Tags: Barack Obama | Iraq in Crisis | ISIS/Islamic State | War on Terrorism | ISIS | airstrikes | counterterrorism

Officials: ISIS Fight Will Take More Than Just Missiles

Officials: ISIS Fight Will Take More Than Just Missiles
Gen. James Mattis. (Tim Sloan/AFP/Getty Images)

By    |   Thursday, 11 September 2014 08:01 AM

Military and diplomatic officials say that the success of President Barack Obama's strategy to "degrade and destroy" the Islamic State (ISIS) will require significantly more than just bombs and missiles.

According to The Washington Post, there is a wide range of uncertain and challenging political variables that will impact the outcome of the president's four-point strategy, announced in an address to the American people on Wednesday night.

Among them, developing a strengthened Iraqi army; managing a cohesive coalition of European and Arab allies; and mounting an air campaign without ground support.

One U.S. general involved in war planning told the Post that the challenges will be "harder than anything we've tried to do thus far in Iraq or Afghanistan."

Confronting the group in Syria will be even more difficult, officials said. Specifically, the strategy will require finding a way to weaken ISIS and build up a moderate Syrian opposition without indirectly enabling the brutal regime led by Bashar al-Assad to gain more power.

The general said that the difficulty of executing a successful strategy in Syria "makes Iraq seem easy."

Meanwhile, the development of an operational plan in Syria is still in the making and complicated by a lack of intelligence, given that U.S. drones have not long been flying over areas of the country controlled by ISIS.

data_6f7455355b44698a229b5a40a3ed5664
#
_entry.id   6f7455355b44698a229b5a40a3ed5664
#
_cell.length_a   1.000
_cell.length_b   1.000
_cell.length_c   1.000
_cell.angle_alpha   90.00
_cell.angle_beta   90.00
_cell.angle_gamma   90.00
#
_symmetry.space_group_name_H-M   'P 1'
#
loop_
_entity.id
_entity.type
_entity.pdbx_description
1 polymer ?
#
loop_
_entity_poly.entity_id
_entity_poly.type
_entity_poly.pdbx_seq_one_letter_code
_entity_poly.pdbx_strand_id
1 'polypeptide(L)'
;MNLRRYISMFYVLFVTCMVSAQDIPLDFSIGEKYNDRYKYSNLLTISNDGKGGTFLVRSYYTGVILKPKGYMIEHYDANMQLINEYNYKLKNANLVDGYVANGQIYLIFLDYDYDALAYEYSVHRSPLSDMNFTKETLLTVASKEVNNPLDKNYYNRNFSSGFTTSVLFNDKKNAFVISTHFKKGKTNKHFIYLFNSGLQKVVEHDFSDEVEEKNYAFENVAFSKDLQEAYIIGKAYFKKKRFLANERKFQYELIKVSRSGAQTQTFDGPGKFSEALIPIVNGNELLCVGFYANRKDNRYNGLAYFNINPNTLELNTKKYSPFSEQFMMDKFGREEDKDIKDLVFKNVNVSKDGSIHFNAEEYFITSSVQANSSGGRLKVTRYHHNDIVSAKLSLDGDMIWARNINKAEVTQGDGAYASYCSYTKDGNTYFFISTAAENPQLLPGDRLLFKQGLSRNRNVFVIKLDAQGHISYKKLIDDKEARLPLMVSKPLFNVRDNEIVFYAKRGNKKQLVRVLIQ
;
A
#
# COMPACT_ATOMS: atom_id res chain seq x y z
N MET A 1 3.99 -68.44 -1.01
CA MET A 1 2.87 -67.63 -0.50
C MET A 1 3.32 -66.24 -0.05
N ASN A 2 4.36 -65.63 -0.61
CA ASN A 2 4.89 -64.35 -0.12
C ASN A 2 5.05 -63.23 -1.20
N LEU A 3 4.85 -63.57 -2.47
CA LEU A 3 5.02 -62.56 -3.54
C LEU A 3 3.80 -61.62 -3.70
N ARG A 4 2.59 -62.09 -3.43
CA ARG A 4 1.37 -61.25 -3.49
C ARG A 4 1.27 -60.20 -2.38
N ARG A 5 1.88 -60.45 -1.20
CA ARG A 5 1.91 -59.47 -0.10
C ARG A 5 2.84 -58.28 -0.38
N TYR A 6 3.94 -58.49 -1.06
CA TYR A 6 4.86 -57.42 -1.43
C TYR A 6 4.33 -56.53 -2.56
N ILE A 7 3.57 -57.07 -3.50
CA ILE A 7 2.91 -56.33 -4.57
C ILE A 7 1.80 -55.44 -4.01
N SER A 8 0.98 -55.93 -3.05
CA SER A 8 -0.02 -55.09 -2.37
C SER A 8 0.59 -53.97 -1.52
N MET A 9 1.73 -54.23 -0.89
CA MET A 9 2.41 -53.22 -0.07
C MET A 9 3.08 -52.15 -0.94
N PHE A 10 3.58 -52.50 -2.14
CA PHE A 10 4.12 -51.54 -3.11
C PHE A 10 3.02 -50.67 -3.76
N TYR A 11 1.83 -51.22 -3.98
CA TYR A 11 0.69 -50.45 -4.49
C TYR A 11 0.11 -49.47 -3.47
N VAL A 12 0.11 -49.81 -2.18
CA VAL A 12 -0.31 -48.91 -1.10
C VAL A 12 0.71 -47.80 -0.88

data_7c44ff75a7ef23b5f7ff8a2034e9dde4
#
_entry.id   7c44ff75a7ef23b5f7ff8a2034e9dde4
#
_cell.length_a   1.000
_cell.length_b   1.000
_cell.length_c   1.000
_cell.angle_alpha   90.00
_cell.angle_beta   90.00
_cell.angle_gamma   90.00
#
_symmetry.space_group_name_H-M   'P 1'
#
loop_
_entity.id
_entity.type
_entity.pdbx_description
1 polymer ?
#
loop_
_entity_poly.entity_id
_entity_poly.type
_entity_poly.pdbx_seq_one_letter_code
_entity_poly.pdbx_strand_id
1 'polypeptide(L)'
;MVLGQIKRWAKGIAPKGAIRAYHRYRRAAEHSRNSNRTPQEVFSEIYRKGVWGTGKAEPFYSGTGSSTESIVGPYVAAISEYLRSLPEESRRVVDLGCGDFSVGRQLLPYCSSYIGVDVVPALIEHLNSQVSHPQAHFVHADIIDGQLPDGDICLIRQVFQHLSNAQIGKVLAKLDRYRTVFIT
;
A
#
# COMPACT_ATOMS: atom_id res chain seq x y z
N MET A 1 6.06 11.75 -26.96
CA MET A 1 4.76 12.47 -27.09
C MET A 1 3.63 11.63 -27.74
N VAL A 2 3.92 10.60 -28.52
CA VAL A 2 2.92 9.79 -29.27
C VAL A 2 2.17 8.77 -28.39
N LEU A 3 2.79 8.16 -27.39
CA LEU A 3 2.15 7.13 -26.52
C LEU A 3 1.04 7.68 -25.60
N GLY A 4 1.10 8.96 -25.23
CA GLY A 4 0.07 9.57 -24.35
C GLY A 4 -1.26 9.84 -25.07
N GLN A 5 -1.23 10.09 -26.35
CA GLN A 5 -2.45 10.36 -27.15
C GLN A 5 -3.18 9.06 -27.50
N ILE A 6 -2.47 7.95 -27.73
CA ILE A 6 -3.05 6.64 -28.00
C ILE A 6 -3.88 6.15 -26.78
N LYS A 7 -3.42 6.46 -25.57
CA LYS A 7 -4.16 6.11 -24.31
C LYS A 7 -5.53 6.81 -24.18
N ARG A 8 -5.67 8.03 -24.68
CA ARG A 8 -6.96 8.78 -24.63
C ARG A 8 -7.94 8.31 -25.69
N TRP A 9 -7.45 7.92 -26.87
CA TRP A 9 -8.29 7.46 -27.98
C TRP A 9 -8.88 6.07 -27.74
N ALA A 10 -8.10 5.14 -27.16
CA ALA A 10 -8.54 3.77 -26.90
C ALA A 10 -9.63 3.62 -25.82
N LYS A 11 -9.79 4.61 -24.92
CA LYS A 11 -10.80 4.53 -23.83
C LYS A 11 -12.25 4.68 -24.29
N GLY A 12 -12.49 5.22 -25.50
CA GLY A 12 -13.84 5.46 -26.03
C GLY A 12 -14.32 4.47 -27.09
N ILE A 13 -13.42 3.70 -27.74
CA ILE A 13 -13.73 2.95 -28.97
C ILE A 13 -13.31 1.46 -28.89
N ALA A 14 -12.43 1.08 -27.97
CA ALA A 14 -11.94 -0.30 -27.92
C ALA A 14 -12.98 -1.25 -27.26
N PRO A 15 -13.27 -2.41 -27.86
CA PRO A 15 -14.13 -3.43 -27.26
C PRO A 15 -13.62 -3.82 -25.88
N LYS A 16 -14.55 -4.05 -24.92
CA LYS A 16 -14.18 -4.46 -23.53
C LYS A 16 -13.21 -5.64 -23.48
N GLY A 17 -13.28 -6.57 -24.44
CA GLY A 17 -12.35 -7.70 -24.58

"Figuring out where we can strike ISIL so that it weakens them and empowers a more moderate Sunni group instead of the government — you have to think that one through," Michele Flournoy, a former undersecretary of defense, told the Post. "I'm not sure we know yet how to pull that off."

The mission will bear no comparison to the launch of the Iraq War, when thousands of U.S. troops tore through the country and overthrew Saddam Hussein's regime in three weeks.

"This is the most complex problem we've faced since 9/11. We don't have a precedent for this," the general told the Post.

The president said in his speech that the campaign will more closely resemble the counterterrorism missions America conducted in Yemen and Somalia, which relied on drone strikes and ground fighting by native forces.

The Post noted that both campaigns took years to conduct and involved far less formidable adversaries than ISIS.

A military campaign based exclusively on air power was not the top choice of military leaders, who instead recommended sending a contingent of American Special Operations forces to advise and help Iraqi army units, two military officials told the Post. Instead, Obama announced that 475 troops would be deployed to assist Iraqi and Kurdish fighters with training, intelligence, and equipment.

"The American people will once again see us in a war that doesn't seem to be making progress," Marine Gen. James Mattis said of the decision not to send ground troops to assist with combat. "You're giving the enemy the initiative for a longer period."

Supporters of the president's approach, however, believe it would be unwise to send combat troops, as they could undermine the motivation of the Iraqi military and the country's new government to take responsibility for helping to roll back the territorial gains achieved by the militant group.

"We cannot do for Iraqis what they must do for themselves, nor can we take the place of Arab partners in securing their region," Obama said in his address.


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Military and diplomatic officials say that the success of President Barack Obama's strategy to degrade and destroy the Islamic State will require significantly more than just bombs and missiles.
ISIS, airstrikes, counterterrorism, Iraq
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2014-01-11
Thursday, 11 September 2014 08:01 AM
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